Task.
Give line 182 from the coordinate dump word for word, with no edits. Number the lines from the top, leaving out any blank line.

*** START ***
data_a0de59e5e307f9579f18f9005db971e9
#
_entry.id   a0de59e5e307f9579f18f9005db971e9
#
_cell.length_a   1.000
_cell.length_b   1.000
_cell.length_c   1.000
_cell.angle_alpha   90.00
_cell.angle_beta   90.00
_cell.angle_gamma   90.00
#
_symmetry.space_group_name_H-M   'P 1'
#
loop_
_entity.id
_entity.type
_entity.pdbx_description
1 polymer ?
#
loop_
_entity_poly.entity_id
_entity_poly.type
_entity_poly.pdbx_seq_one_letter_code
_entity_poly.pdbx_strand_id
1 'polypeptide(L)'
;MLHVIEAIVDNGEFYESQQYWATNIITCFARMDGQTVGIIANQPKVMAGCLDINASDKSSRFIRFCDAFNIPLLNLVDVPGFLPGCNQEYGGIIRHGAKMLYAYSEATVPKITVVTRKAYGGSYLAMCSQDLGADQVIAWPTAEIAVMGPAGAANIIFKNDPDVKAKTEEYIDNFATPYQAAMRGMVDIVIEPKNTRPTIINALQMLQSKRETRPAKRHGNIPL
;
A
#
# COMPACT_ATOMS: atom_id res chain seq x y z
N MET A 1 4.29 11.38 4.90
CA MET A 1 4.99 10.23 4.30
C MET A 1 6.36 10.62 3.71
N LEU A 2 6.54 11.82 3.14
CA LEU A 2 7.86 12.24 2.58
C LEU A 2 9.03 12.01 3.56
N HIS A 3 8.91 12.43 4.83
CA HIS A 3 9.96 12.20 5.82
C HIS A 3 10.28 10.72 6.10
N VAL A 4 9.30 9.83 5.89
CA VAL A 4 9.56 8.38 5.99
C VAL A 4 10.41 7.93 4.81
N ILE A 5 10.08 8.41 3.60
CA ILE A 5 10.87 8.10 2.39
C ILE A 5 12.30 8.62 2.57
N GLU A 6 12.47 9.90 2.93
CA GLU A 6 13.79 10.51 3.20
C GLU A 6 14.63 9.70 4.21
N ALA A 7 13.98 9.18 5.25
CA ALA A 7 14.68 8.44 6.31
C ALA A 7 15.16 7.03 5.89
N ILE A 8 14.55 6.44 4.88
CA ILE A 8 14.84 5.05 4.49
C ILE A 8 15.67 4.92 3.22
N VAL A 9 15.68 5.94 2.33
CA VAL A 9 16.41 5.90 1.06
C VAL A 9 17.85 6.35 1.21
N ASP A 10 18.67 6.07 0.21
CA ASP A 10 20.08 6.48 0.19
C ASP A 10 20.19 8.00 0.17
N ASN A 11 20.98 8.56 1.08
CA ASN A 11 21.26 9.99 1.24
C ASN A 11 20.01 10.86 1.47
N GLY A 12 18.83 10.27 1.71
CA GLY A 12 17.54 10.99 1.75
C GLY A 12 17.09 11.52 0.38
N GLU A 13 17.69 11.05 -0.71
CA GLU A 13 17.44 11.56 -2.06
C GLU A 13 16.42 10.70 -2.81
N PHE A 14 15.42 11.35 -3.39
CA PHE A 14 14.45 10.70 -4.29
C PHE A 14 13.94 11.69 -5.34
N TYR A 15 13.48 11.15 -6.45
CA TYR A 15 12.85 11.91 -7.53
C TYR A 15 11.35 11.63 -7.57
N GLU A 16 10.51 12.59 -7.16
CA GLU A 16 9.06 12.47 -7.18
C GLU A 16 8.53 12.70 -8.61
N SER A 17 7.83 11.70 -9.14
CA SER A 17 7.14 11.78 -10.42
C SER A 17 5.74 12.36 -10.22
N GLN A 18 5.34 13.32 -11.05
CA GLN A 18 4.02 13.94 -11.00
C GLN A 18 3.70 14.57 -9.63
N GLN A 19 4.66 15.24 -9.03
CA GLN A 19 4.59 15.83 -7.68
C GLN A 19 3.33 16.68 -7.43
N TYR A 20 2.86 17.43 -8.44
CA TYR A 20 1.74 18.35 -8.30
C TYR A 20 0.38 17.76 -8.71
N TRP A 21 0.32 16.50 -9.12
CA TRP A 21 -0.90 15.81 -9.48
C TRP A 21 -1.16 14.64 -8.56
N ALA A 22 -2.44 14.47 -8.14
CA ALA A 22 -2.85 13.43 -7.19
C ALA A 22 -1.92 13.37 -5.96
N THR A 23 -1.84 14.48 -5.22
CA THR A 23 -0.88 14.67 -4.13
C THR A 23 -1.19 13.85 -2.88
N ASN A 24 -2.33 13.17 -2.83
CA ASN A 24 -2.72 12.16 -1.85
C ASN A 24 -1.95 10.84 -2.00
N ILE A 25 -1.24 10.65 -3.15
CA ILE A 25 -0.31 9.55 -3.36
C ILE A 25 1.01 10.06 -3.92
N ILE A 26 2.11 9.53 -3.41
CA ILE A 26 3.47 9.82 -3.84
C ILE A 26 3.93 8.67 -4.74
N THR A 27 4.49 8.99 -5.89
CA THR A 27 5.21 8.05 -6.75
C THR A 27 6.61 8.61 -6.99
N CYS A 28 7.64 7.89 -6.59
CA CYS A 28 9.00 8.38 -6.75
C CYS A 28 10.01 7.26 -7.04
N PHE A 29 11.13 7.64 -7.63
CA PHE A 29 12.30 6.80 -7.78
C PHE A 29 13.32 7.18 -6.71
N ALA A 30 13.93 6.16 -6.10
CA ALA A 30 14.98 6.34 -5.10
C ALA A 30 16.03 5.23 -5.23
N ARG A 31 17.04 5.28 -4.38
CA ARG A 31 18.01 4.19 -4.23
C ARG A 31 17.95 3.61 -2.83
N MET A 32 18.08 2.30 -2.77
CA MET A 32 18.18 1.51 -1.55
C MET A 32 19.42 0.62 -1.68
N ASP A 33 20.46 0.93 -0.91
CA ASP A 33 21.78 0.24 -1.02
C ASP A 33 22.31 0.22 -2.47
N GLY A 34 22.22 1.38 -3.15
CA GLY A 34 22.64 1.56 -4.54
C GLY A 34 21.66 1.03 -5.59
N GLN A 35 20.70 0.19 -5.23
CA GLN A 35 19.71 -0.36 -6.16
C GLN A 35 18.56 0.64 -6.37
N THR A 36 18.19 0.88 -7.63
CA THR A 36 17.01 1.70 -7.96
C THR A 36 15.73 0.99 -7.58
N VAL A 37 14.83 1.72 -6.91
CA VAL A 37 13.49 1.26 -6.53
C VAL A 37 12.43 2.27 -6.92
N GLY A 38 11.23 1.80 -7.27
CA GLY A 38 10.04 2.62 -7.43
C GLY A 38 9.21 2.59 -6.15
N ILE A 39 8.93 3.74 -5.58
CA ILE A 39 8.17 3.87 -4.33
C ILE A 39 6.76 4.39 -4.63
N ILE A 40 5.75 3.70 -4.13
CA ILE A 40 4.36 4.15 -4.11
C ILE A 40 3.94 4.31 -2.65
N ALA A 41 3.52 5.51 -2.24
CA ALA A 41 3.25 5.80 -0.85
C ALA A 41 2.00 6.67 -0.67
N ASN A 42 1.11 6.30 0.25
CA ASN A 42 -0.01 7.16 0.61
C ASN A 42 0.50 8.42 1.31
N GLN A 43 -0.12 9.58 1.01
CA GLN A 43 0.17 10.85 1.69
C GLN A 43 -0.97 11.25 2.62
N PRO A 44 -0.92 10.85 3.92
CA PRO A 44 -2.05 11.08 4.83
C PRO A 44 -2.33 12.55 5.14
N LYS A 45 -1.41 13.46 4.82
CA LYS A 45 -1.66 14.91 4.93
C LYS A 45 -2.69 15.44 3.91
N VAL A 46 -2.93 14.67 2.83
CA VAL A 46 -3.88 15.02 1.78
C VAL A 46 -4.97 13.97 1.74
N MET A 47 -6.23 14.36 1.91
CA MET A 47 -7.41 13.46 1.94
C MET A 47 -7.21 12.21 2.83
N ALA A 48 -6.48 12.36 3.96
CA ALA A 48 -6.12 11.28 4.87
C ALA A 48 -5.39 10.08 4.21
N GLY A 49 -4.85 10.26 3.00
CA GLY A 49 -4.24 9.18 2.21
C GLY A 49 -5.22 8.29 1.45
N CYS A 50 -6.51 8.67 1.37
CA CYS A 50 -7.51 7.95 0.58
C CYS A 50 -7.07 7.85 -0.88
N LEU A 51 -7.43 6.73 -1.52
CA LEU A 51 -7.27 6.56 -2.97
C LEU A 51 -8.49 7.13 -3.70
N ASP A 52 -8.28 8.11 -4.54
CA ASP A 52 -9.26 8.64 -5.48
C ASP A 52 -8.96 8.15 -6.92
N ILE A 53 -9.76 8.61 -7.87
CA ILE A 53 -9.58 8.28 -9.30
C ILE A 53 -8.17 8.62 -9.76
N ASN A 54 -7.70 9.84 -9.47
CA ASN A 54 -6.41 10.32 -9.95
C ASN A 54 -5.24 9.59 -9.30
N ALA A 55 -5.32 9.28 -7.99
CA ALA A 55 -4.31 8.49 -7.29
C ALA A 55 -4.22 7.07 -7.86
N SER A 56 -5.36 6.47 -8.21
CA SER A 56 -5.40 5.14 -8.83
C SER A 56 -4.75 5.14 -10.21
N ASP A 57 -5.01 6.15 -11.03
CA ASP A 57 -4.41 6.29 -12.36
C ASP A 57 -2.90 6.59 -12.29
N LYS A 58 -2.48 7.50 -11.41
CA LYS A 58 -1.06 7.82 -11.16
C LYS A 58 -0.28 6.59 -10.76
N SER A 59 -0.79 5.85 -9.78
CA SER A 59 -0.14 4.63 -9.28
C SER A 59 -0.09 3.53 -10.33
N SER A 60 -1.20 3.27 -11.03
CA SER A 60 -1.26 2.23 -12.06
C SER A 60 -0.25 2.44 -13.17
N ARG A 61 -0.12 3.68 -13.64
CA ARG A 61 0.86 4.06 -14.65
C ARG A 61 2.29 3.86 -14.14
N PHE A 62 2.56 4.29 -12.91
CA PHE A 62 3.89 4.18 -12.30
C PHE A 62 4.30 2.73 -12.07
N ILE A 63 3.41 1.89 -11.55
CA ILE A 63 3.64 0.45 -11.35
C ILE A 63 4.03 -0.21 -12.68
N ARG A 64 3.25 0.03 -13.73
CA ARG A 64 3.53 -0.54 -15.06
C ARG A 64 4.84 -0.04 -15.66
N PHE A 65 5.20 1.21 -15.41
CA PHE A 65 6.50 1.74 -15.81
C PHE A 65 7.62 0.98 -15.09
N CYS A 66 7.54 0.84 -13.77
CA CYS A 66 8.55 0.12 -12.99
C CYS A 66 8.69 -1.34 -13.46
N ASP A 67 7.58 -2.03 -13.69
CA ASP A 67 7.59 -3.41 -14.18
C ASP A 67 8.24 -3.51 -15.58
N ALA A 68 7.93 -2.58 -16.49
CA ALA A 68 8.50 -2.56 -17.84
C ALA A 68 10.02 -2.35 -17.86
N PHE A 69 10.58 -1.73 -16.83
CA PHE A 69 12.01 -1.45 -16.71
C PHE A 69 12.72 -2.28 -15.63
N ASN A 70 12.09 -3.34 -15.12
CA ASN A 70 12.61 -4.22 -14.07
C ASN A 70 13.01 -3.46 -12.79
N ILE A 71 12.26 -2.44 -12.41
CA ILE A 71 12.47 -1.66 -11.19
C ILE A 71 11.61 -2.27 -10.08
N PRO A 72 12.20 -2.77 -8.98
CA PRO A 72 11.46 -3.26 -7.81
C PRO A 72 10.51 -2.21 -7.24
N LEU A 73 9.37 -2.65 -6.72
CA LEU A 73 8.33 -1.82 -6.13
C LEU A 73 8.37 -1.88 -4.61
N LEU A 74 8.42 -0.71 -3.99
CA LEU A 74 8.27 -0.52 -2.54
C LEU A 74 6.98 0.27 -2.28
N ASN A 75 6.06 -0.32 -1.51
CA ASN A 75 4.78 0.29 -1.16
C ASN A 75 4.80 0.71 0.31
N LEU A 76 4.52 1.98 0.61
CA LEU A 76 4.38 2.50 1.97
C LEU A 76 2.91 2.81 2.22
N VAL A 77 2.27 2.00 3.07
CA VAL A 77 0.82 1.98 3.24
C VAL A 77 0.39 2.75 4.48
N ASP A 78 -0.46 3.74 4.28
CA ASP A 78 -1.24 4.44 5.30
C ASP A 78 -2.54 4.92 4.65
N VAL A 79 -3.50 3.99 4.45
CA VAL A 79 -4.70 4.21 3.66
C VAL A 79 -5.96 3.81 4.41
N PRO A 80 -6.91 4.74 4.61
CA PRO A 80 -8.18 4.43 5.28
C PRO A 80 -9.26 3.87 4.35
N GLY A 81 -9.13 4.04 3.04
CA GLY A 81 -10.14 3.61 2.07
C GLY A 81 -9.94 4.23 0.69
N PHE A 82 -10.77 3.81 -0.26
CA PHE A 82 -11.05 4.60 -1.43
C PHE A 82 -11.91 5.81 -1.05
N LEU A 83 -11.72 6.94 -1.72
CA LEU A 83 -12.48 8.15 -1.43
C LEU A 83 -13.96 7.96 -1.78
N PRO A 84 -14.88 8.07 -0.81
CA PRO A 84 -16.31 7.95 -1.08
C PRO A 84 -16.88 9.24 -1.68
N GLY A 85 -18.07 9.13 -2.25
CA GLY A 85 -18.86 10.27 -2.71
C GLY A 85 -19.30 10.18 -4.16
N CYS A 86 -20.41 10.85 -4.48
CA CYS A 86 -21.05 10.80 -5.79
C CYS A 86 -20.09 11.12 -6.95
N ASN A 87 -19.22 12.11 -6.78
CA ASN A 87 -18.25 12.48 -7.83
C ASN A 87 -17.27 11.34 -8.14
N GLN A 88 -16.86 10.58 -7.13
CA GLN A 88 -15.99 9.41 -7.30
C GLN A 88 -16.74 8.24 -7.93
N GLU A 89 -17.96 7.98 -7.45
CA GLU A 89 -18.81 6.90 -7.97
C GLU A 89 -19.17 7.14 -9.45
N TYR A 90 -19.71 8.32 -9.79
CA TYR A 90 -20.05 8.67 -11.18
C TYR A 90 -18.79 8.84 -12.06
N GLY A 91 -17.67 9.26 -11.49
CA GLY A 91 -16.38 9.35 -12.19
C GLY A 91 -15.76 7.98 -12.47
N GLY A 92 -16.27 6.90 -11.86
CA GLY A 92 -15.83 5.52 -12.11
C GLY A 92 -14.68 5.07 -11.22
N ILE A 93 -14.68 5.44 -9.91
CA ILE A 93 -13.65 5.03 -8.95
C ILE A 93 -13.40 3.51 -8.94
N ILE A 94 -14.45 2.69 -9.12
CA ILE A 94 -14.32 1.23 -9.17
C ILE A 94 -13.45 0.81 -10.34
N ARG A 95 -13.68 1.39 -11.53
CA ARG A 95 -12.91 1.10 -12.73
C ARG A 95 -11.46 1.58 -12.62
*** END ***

CA LEU A 51 -7.27 6.56 -2.97